Charger Testing Completed in Illinois

The new Charger SC-44 locomotives were tested last weekend on three routes in the Midwest and are expected to enter revenue service this spring.

The Illinois Department of Transportation said the locomotives built by Siemens ran with empty trains of Amtrak passenger cars on routes linking Chicago with Milwaukee; Carbondale, Illinois; and Quincy, Illinois.

The locomotives will be tested on the Chicago-St. Louis corridor later this year.

“The delivery and testing of these attractive new locomotives will certainly get attention now and in years to come as they serve riders in our great Illinois communities,” said Illinois Transportation Secretary Randy Blankenhorn.

“Their arrival will be a welcome sight and put us one step closer to providing more efficient and reliable passenger rail service throughout our state and our neighboring states.”

During the test runs, engineering staff from Amtrak and Siemens rode the locomotives and performed required tests while monitoring each engine’s performance.

The Chargers are compliant with EPA Tier IV emissions standards and can operate at speeds up to 125 mph.

IDOT along with state transportation departments in Wisconsin, Michigan, Missouri, Oregon, Maryland, California and Washington collaborated on ordering the locomotives.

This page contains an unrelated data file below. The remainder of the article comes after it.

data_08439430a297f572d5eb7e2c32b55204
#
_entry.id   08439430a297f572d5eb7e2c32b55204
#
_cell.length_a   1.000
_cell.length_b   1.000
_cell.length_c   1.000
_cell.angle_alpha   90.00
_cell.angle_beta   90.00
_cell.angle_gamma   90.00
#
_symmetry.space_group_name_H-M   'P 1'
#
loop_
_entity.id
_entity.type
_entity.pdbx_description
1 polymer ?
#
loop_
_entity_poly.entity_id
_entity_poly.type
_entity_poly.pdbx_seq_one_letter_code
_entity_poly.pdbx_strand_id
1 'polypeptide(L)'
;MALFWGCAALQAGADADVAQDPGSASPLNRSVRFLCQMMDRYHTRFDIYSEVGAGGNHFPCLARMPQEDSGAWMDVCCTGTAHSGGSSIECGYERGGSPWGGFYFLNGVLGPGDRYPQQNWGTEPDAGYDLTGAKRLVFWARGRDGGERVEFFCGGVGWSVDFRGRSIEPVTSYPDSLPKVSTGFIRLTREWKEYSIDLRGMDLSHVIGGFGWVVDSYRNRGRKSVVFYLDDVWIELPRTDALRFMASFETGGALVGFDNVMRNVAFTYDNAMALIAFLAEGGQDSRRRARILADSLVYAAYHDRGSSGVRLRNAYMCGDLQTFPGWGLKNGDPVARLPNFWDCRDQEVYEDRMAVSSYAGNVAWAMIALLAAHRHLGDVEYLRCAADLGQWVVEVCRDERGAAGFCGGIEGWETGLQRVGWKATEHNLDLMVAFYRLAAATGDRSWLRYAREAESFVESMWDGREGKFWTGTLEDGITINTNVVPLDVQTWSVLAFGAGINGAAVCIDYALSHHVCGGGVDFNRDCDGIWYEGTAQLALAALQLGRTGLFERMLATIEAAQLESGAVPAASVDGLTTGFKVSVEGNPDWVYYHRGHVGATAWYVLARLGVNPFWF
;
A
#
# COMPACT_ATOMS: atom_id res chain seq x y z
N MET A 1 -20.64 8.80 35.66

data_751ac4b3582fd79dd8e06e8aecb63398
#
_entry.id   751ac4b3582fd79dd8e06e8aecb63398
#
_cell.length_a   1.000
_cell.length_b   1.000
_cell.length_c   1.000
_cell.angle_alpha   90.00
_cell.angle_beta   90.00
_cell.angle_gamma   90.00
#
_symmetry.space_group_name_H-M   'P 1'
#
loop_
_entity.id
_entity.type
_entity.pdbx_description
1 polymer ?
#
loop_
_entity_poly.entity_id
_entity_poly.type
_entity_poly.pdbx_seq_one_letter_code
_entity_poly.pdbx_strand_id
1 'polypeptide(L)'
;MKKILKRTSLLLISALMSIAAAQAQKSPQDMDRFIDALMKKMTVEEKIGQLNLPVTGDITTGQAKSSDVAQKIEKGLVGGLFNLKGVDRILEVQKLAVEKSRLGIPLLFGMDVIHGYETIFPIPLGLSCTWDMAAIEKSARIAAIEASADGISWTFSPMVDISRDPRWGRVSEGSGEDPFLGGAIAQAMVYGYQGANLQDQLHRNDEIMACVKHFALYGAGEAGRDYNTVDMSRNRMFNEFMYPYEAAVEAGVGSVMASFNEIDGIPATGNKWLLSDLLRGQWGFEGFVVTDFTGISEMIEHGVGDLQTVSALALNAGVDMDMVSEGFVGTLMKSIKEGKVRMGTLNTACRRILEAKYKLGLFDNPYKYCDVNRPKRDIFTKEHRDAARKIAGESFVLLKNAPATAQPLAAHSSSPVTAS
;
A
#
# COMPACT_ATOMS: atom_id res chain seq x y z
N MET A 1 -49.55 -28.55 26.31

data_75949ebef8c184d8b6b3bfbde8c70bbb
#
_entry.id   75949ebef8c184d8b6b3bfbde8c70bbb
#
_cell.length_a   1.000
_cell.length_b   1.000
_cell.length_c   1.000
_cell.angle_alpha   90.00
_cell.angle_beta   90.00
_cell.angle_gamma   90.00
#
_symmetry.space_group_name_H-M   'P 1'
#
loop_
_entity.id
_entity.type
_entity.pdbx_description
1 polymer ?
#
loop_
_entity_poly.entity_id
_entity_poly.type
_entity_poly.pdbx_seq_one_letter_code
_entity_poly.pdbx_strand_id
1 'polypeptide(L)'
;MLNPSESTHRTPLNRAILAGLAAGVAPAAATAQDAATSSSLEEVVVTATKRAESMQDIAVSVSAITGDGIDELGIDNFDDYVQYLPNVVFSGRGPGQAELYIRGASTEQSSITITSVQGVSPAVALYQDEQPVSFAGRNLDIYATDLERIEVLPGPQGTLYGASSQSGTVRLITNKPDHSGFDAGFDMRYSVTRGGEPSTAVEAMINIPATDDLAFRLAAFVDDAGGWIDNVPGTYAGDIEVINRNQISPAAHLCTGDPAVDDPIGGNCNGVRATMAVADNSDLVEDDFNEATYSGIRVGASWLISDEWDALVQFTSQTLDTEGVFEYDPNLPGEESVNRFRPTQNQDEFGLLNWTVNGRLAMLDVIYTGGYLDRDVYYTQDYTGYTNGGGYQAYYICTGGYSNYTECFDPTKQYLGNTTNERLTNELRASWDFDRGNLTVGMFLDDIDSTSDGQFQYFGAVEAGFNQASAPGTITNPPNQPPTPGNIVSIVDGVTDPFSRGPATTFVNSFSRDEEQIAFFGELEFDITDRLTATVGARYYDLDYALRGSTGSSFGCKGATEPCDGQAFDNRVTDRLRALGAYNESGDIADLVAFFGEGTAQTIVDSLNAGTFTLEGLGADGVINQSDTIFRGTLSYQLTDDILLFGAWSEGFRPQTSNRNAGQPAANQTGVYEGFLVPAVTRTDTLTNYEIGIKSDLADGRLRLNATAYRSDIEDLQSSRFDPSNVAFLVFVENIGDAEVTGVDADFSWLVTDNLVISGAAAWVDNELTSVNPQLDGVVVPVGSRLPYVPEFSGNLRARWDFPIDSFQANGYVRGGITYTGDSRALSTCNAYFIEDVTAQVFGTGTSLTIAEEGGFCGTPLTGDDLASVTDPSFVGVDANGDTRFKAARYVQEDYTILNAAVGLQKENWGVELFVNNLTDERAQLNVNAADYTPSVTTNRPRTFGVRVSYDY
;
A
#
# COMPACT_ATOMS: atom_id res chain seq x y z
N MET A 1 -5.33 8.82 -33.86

Midwest state agencies acquired 33 of the 4,400-horsepower locomotives, which were purchased through $216.5 million in federal funding and built in Sacramento, California. All of the Midwest-based locomotives are to be delivered by late 2017.

Revenue testing is to begin for 30 days on April 30 in California on the Capitol Corridor route. Six Chargers are expected to operate in Northern California on the Capitol Corridor and San Joaquin routes.

In a news release, Siemens said the Chargers are equipped with electronically controlled regenerative braking systems that use energy from traction motors during braking to feed the auxiliary and head-end power systems. The feature is expected to minimize fuel consumption.

The diesel-electric operation is designed to enable better acceleration, cleaner emissions and low noise levels. The locomotives feature a 4,400 horsepower Cummins QSK95 diesel engine.

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